Caution: may trigger unpleasant or painful memories in some readers
Among other things, I am a rape survivor.
I take my fingers off the keyboard for a little while and read that statement a few times. I add a prayer that being able to say it out loud will help me move on; that the ghosts that have been brought back to life with full force after the recent discussions about rape will begin to calm down and vanish into oblivion.
For several years now, I have debated in my head how to talk about it without falling into the many traps that have been laid out en route: how do I talk about it without generating a victim narrative? How do I talk about it without making rape pornography out of it? How do I talk about it as a man without making it sound like I am elbowing for space with women?
I was gang-raped twelve years ago. The men even video-taped it. I was eighteen years old. I hooked up with someone online and went to meet him at an agreed spot. From there on, things unfolded at a bizarre speed. I do not want to go into the details. But I want to say some things:
Every time a friend mentions gay porn, I shudder in that panic that the video of my rape might be circulating online.
I don’t feel safe among unknown men. My stomach tightens. I try to make sure I don’t appear feminine in any way. Over the years, I have censored my body for survival. I fear on a daily basis for the safety of my genderqueer friends.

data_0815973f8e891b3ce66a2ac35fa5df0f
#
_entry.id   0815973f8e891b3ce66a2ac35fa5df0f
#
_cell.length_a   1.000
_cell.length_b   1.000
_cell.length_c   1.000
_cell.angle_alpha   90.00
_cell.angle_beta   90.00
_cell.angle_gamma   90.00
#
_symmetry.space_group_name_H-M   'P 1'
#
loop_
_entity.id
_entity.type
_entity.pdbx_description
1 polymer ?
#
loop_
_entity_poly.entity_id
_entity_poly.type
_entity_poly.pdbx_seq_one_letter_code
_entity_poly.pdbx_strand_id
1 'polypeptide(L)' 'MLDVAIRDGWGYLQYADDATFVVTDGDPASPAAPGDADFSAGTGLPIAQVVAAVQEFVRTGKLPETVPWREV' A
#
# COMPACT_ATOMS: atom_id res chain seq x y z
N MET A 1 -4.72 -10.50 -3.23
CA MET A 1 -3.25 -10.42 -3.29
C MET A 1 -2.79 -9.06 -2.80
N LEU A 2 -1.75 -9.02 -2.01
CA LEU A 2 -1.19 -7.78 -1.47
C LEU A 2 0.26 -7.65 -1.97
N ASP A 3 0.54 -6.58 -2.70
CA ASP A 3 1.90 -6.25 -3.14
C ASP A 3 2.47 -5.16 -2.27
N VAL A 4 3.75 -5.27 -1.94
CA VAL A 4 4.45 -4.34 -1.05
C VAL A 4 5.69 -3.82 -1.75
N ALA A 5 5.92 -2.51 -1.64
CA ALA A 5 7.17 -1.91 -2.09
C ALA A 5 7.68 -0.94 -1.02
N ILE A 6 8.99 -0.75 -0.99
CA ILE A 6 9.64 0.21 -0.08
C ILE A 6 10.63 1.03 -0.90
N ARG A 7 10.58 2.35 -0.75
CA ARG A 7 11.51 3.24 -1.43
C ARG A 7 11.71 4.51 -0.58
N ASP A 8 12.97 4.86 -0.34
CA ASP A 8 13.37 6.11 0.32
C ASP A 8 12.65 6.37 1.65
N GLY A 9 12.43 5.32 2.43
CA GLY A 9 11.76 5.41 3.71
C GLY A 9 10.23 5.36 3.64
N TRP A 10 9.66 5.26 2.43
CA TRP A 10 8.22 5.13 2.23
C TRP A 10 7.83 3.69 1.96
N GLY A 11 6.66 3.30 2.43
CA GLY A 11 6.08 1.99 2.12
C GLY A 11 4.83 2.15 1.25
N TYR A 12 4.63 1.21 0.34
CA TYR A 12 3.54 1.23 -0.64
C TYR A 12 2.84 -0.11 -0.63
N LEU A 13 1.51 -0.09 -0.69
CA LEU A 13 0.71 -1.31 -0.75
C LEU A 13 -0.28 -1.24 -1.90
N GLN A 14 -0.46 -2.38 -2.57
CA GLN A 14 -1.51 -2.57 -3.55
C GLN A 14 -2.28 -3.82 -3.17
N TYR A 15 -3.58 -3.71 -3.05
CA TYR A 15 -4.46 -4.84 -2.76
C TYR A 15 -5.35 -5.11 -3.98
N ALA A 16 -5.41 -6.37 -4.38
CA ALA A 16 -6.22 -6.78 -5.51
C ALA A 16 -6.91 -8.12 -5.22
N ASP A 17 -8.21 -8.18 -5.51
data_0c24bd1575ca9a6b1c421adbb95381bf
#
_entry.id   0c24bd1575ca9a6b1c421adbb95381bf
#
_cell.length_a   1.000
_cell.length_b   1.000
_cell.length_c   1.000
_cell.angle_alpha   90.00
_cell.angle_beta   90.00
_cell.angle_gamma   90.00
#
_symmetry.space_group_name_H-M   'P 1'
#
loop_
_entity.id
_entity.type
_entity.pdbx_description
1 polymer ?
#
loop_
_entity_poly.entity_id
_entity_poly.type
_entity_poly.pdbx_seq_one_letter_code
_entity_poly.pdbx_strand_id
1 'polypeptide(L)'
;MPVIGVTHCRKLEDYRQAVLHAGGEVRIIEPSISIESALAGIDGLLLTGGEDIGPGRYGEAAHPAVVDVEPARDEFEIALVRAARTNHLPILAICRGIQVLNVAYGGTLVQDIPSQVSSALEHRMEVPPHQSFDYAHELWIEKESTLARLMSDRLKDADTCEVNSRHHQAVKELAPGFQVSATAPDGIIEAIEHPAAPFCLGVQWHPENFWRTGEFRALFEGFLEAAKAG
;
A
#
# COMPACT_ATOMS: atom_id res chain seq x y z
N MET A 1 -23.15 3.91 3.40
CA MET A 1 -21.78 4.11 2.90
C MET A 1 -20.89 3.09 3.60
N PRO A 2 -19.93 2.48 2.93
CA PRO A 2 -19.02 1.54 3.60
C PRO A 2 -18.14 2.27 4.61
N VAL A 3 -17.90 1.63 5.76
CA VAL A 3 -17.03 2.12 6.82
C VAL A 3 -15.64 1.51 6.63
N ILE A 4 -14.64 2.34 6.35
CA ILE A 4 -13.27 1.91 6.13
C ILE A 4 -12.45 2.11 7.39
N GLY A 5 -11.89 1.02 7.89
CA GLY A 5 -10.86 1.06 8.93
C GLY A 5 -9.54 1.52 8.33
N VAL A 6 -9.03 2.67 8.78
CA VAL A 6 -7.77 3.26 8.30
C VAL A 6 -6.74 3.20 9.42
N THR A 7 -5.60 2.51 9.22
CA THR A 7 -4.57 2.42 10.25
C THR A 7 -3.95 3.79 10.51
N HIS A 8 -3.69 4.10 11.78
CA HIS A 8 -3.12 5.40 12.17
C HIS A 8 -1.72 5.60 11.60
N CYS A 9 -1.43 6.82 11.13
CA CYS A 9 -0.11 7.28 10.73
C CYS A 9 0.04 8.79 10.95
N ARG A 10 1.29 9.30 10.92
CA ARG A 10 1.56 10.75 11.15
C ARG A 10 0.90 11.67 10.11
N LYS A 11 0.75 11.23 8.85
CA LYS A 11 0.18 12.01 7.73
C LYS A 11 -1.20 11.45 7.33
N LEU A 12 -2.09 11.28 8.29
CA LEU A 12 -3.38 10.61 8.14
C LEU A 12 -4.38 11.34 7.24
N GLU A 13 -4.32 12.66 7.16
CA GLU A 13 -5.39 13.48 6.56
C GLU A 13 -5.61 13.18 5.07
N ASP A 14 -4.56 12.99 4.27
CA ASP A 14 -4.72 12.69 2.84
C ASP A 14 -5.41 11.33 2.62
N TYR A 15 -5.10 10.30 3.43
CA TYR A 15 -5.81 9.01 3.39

When the memories of my rape history are triggered, I am scared of sleeping alone. Even in my own home. I try and go to a friend’s place. Or lie awake on my bed. And so that I do not worry my parents with my gaunt and hunted look, I try to be cheery, and it takes humungous effort to be so.
I fear that if I speak about this, people will forget the rape and will only blame me for hooking up with a stranger, for wanting sex, for wanting sex with another man. I fear that I will have to deal with the blame on top of dealing with the bodily memories of violence.
Whenever my lover uses a little extra physical force during sex, I shut down and shrink into my shell. He might mean it in passion, but my body reads it differently. I cannot participate.
Even when it happens to a man, rape IS gendered violence. It happened to me, because I was feminine, because the men thought I deserved it for not acting like a man. Sometimes rape is inflicted on men just to shame them; to, supposedly, insult their masculinity. In whatever way it happens, it loops back to the question of gender. This is ONE of the reasons my politics is grounded in feminism. This is one of the reasons I am a feminist. I was one even before I was raped by men. I didn’t need this violent lesson to turn feminist. But if I was to live with it, I decided to make this experience of violence, which I now felt in my bones, an embodied site of my feminism. I don’t need it to be feminist. But since I have it, since I am unable to erase it, I have tried to make use of it to understand gendered violence, to understand body and performance, to understand myself and this world just a little bit more. But I didn’t ask for the violence. And there is nothing redemptive in my attempts to utilize the experience for something else. It is simply my courage and will to move on.
Orinam editors’ note: If reading this account brings you or someone you know/love memories of similar experiences, please check out some of the resources we are compiling for survivors.